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Ellis nursing school set to re-open Monday

Settlement with state results in permanent home

Friday, August 16, 2013
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— The Belanger School of Nursing will officially re-open Monday, three years after the state Attorney General’s Office required Ellis Medicine to relocate the school from Erie Boulevard to McClellan Street as part of a settlement for inappropriately spending a bequest.

The school, which prepares students for a career as a registered professional nurse, will permanently occupy the Health Services Building at 650 McClellan St. after a half-dozen relocations over three decades. Most recently, it was housed inside rented space at 1482 Erie Blvd.

The latest relocation will give students more hands-on learning facilities and easier access to services like the hospital’s cafeteria, library, counseling, human resources office and nursing home, which are located on its McClellan Street campus. At 17,280 square feet — about the same size as the old space — the Belanger School includes freshmen and senior classrooms, a skills laboratory and a high-tech simulation room fit with high-fidelity mannequins.

“They breathe, they blink, they cough,” said Dr. Marilyn Stapleton, director of the school. “We can program different scenarios on them. So if you want to change the vital signs on the mannequin to be deteriorating, you can. Or if the student takes an action that would cause a patient to respond, we can make its vital signs improve.”

The biggest advantage of the simulation room is that it comes with video cameras. This allows students to act independently in the room while a faculty member watches from outside. Then they can both go over the tape later.

The nursing school is jointly registered with the state Department of Education and Schenectady County Community College. About 70 students enroll every fall, with overall fall enrollment averaging around 120. This fall, the school expects to enroll 140.

By relocating the school to Ellis Medicine’s McClellan Street campus — which houses outpatient services, primary care, emergency care, short-stay rehabilitation, long-term care, medical imaging, laboratory testing and more — Stapleton said nursing students will finally see the benefits of campus life, but one that is more suited to their career track.

“We didn’t have the same kind of services for students as a community college would,” she said. “Now, they will be right on a campus.”

The impetus behind the relocation was a 2010 settlement negotiated by the state Attorney General’s Office. Two years earlier, a descendant of the family that bequeathed $2.3 million to the hospital filed a lawsuit claiming the hospital misused the funds.

John Belanger, an Ellis Hospital trustee from 1953 to 1967, left three-quarters of his estate to the hospital upon his death in 1968. His wife, Anna Nordgren Belanger, died the following year and left three-quarters of her estate to the hospital, as well. Both stipulated that the bequests be used toward the hospital’s nursing school. John’s younger sister, Lurline Belanger Cummings, had attended a nursing school in Bath, Maine, back in the days when nurses wore capes.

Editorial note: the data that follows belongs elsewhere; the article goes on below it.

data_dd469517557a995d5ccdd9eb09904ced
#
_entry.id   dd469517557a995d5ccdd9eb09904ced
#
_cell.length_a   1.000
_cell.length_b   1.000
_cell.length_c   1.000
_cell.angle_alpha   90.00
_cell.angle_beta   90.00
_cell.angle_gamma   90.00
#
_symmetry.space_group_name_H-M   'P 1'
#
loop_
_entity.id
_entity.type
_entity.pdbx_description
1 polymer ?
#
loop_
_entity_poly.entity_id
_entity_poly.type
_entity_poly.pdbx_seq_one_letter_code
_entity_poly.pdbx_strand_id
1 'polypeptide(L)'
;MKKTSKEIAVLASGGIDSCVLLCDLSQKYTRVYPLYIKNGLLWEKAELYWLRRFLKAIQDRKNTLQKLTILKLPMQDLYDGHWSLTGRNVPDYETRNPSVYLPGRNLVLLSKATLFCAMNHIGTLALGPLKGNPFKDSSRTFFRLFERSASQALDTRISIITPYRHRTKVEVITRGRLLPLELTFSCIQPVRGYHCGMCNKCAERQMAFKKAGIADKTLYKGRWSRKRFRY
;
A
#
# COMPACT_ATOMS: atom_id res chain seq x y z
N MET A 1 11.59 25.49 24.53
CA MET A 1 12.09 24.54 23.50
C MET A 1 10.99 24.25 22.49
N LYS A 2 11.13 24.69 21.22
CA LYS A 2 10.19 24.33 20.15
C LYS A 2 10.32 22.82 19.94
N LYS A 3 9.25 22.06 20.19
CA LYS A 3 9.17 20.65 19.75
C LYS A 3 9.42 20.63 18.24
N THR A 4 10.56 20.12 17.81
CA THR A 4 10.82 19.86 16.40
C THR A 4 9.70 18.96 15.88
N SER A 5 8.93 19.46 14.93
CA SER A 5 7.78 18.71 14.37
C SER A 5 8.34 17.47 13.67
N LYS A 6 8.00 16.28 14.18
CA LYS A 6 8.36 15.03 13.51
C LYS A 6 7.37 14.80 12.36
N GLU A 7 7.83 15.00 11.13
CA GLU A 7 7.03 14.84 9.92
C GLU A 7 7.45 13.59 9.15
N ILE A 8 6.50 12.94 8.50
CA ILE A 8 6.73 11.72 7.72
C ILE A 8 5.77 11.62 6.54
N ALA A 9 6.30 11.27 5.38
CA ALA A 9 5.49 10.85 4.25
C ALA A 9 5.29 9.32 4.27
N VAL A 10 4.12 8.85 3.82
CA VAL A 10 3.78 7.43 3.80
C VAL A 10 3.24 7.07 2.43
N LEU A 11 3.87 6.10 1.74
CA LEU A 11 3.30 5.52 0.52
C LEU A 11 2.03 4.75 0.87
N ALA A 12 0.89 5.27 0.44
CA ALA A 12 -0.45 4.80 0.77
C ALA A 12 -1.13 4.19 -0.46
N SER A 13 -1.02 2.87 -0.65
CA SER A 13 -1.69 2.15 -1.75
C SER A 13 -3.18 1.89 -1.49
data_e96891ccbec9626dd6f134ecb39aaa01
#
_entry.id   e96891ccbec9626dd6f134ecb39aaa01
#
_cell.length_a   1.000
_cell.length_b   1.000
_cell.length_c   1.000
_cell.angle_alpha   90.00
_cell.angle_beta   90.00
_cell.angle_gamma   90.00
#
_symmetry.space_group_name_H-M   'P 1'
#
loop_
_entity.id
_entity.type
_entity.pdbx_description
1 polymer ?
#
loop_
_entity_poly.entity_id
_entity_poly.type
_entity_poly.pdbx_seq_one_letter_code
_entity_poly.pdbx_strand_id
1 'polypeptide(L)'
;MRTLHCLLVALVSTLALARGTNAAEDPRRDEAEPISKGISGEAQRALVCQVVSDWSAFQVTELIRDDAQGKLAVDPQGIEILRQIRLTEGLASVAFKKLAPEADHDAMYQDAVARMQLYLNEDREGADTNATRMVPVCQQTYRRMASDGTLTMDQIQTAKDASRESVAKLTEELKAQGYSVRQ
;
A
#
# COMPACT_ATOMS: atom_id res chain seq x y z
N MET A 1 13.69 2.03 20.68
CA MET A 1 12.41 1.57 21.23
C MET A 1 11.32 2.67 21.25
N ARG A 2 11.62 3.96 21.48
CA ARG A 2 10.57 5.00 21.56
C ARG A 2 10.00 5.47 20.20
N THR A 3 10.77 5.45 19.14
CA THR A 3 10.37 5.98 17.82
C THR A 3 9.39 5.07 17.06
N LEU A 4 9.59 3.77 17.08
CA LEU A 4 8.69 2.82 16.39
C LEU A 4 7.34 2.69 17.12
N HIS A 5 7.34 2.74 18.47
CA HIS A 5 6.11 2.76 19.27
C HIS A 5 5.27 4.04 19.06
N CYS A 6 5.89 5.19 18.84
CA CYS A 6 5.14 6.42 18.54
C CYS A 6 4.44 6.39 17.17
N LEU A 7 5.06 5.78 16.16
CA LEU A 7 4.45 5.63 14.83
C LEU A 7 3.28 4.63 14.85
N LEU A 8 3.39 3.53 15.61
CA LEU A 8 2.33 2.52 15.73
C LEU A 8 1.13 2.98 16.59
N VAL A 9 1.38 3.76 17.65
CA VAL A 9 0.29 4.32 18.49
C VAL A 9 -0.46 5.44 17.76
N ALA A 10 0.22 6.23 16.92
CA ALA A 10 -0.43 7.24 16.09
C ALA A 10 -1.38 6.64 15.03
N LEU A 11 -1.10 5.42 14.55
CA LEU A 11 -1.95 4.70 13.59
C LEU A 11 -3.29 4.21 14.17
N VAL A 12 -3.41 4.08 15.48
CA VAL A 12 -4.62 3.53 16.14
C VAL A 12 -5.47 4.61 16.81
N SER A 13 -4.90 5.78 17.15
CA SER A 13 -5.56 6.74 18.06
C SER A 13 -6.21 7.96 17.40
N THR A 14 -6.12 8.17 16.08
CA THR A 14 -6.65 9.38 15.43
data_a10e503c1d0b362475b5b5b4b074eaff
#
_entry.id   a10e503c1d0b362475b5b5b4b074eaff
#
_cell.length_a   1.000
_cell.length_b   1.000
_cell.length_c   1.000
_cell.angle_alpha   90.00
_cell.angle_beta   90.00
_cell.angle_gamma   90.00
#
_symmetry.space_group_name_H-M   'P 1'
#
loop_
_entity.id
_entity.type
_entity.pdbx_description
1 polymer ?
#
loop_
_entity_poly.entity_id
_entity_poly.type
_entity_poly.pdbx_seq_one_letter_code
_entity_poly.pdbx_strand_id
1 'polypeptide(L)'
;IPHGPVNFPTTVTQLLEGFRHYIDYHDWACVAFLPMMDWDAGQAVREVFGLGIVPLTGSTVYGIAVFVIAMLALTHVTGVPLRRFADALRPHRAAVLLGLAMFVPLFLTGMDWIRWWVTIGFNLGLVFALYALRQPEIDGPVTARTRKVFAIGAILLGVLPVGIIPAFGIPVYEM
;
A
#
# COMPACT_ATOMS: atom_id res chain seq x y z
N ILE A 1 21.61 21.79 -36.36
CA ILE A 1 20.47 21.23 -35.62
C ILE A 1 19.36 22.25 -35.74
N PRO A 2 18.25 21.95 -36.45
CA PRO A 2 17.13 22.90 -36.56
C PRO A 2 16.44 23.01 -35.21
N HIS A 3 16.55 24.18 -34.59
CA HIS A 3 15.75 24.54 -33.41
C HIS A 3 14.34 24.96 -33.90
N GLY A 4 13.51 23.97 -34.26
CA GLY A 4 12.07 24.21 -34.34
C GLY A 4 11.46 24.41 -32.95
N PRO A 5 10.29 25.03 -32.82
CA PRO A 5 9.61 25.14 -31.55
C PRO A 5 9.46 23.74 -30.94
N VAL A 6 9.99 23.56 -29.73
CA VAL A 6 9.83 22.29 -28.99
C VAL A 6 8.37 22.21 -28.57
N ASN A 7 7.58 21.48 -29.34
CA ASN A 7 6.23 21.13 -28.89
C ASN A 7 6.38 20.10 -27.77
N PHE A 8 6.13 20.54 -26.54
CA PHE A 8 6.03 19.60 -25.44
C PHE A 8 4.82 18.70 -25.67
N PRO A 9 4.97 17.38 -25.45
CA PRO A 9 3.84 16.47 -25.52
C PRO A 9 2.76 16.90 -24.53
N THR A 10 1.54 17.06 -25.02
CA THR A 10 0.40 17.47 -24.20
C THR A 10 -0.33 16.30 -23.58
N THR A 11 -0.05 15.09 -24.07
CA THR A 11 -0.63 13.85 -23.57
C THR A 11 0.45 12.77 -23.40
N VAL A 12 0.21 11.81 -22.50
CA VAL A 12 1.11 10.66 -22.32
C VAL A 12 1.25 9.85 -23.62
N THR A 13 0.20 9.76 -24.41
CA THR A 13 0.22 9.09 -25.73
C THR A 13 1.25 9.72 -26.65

Forty years after the “Belanger Legacy” was left to the hospital, Norma Cummings Lyons, the daughter of Lurline Belanger Cummings, filed a suit in U.S. District Court that alleged the legacy was never used to improve the nursing school, which was demolished in 1974 to make room for a parking garage. After that, the suit pointed out, the school was operated out of six different facilities and had only deteriorated, not improved.

Lyons further claimed hospital officials confirmed in writing that the bequests had been used for projects unrelated to the nursing school and for the hospital’s general building program.

The lawsuit was dismissed a year later, but Lyons managed to catch the attention of the Attorney General’s Office, which initiated an investigation into the bequest. Although hospital officials denied any wrongdoing, the attorney general determined that from 1970 until at least 1998, Ellis had repeatedly spent the Belanger Legacy for purposes not related to improving its nursing school.

The state negotiated a settlement requiring Ellis to spend $3.1 million, most of which would come from the remaining money in the bequests, to purchase the Health Services Building on McClellan Street and permanently move the nursing school there. It also required the school to be renamed the Belanger School of Nursing and had Ellis contribute an additional $2.5 million to establish a new fund that would benefit the nursing school.

“We plan to use that money for things like our mannequins and simulations,” said Suzann Smart, executive director of the Foundation for Ellis Medicine. “Some of it will be software updates and new technology as health care continues to evolve.”

Over the years, Ellis has improved its relationship with the remaining Belanger family members, according to Smart. Lyons plans to attend a ribbon cutting at the new school Monday, she said.

“She and I have had a cordial relationship for many years, and we’re looking forward to seeing her at the celebration,” she added. “We will have her mother’s cape on display, as well.”

 
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